ü Never force a kitten to stay in your lap if it wants to get down. Do not grab at your cat or scare it. This develops biting reactions. Rough play also encourages aggression. Play gently using a toy, not your fingers.
ü Confine your kitten to one room that has no plants or dangerous objects when you aren't home. Swallowing or choking on small objects is very common in kittens and cats. Beware of things such as rubber bands, pencil erasers, ear plugs, needles and tread, small toys, metal objects such as paper clips, fabric scraps, earrings, etc. Anything smaller than 1" diameter can potentially be swallowed and needs to be kept out of the kitten's reach. Don't give your kitten string or yarn to play with! These are among the most common and deadly of intestinal obstructions.
ü Provide at least one scratching post for your cat to use. Even declawed cats like to stretch and knead their paws. Rubbing catnip on the scratching post will encourage its use. Keep the post in a place where the kitten spends a lot of time. Cats usually prefer a larger post that they can climb up and down. Use your squirt bottle if you see him/her scratching in inappropriate places.
ü To prevent chewing on cords and shoes, use UNSCENTED roll-on antiperspirant on these items once or twice a week. Cats don't like the drying, bitter taste and will soon learn to avoid these things.
ü Aluminum foil can be placed around your plant pots and counter tops or tables, especially when you can't be home to use the squirt bottle! Cats don't like shiny, noisy foil and will generally avoid it. Many types of plants are poisonous to your pet, so it's best to keep them all out of reach. Double-sided sticky tape works well on couches and chairs.
ü Be aware the laundry room and kitchen contain many things that can be toxic to a cat when licked off the paws after walking through it. Laundry soap and bleach are prime examples. Many cats die each year after exploring the washing machine, taking a nap in the dryer, or jumping on or in a hot stove or oven. Cats are also very good at learning how to open cabinet doors.
ü A collar and ID tag ensures your cat can be identified if it escapes outside. Use breakaway collars to prevent choking. Microchips are now available to permanently identify your cat. Be sure that the litter pan is accessible, in a quiet place, and changed frequently. If your house is large, it is best to have more than one box placed in a convenient area. It is recommended that there be one more litter pan than cats in a multiple cat household. Avoid heavily scented litter - cats don't like perfume. Avoid changing brands of litter. Changing the litter every day is much healthier than using the "scoopable" litters. Be sure to remove "clumps" daily if "scoopable" litter is used. Any time the cat eliminates outside the litter box, be sure to have the cat checked for a medical problem.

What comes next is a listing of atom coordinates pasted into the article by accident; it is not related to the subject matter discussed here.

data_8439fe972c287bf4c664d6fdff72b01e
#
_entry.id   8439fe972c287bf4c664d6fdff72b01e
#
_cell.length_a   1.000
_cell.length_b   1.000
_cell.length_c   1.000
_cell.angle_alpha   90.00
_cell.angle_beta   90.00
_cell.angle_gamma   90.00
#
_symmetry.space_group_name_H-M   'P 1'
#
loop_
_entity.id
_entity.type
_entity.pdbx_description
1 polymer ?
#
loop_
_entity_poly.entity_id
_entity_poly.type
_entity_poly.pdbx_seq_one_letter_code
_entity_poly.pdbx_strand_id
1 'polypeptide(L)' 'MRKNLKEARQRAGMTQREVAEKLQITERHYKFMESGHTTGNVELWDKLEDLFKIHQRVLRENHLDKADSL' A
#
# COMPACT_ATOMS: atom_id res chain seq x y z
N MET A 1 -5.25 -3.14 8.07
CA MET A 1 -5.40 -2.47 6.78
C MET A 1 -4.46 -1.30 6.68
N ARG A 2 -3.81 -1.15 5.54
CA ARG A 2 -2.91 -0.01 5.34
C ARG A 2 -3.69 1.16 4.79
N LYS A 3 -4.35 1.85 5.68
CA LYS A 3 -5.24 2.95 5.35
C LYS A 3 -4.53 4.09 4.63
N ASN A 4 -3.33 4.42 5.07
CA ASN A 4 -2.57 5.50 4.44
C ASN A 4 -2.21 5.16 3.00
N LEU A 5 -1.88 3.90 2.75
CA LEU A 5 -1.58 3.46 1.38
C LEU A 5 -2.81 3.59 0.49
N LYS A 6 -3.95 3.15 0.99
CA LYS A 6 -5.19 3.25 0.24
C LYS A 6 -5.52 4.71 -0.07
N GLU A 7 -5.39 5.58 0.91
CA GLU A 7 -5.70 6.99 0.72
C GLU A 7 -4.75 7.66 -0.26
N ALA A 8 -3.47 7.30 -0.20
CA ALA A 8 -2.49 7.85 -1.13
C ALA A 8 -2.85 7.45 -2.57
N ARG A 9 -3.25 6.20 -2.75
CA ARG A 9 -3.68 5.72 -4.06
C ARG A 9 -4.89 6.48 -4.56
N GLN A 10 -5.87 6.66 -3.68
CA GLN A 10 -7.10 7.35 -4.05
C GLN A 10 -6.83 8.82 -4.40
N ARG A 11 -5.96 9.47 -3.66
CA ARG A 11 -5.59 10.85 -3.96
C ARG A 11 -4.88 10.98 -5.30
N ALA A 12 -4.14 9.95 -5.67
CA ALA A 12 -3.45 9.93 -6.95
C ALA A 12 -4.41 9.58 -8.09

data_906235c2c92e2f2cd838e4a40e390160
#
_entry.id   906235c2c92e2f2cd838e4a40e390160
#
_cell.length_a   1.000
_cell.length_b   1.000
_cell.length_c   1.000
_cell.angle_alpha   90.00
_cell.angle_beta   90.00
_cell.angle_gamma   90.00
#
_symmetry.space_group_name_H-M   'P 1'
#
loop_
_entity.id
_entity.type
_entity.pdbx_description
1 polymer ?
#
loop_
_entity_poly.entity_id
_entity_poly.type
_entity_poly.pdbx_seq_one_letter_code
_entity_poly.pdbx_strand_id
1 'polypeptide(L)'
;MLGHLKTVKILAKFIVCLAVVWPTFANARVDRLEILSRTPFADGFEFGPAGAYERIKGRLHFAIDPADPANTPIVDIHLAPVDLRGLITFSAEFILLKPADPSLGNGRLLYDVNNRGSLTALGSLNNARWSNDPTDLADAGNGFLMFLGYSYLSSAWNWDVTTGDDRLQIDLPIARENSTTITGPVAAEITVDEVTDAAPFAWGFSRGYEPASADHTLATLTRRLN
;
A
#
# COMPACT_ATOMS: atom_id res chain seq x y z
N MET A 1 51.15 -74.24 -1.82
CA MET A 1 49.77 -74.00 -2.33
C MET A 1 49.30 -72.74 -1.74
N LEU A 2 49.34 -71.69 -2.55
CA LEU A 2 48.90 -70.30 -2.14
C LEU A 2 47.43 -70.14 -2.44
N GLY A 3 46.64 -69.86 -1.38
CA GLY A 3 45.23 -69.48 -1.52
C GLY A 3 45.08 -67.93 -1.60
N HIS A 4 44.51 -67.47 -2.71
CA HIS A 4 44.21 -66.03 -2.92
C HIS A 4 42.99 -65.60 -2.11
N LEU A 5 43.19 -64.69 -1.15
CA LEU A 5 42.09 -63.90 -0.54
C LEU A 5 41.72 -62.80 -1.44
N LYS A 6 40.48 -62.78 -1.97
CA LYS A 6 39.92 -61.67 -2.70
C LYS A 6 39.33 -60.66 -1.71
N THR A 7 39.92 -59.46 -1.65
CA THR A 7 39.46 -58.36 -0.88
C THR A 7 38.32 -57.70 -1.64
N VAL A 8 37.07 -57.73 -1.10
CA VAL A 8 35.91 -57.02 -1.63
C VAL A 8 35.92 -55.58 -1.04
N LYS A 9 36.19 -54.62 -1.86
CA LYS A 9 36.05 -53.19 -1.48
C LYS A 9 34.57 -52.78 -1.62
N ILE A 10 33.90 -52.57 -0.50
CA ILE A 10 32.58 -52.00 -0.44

Cat claws can be very destructive to draperies, carpeting, and furniture in your house. Perhaps your kitty is scratching you every time he/she is picked up. It makes us all upset when our pets do things around the house we do not like. However, it is also difficult to be mad when the cat is only doing "what comes naturally."
HERE ARE THE FACTS ABOUT DECLAWING CATS:
Ø When cats are made to live with us in our homes, this is somewhat of an unnatural environment for them. However, consider that it is a known fact that cats living totally indoors will live at least 2-3 times longer than an outside cat because of dogs, cat fights, cars, disease, and abusive people. Therefore it makes good sense to help your cat live the best life possible by keeping it inside your house and making it an acceptable member of your family. This may include declawing it to prevent damage to the home and those living in it.
Ø Declawing is not cruel in our opinion. It is much crueler to get mad at the cat for following its natural instincts.
Ø Declawed cats are not defenseless. Cats do not fight with their front claws. They bite and scratch with the rear feet. They can still climb trees (to escape) without front claws.
Ø No cat is too old to be declawed. However, the younger the cat is when the surgery is performed, the faster the recovery. 8-16 week old kittens are often running all over the house the very next day after surgery.
Ø The rear feet can also be declawed but is only recommended if your cat damages you or the furniture with the back feet.
What is involved???
The surgery is done under general anesthesia. The last joint of the toe that contains the claw is surgically removed. The surgical incisions are closed with a surgical adhesive.
The feet are sore for 1-2 weeks but excessive post-operative pain is rare except in older, overweight cats. Additional long-lasting pain injections or oral medications are recommended when appropriate. Special litter recommendations are made to ensure that nothing sticks to the feet to cause an infection. Otherwise, the only special home care required is to not let your kitty jump off of high objects or run around the house for a few days after surgery. The impact of the jump or running around can cause the surgery site to bleed.
Declawing is probably the single most important surgical procedure for your kitten; other than spay/neutering that will help ensure a satisfactory relationship between the cat and its owner! WE STRONGLY RECOMMEND DECLAWING ALL HOUSE CATS AT 12-16 WEEKS OR AS SOON THEREAFTER AS POSSIBLE.
Usually in cases of housetraining problems with cats or kittens, there was something neglected in the social and dietary management aspects of pet care.
FOLLOW THESE SUGGESTIONS:
Do not leave food out all the time.
Feed twice daily to allow supervision afterward for at least one hour. This gives the opportunity to guide the cat to the litter box.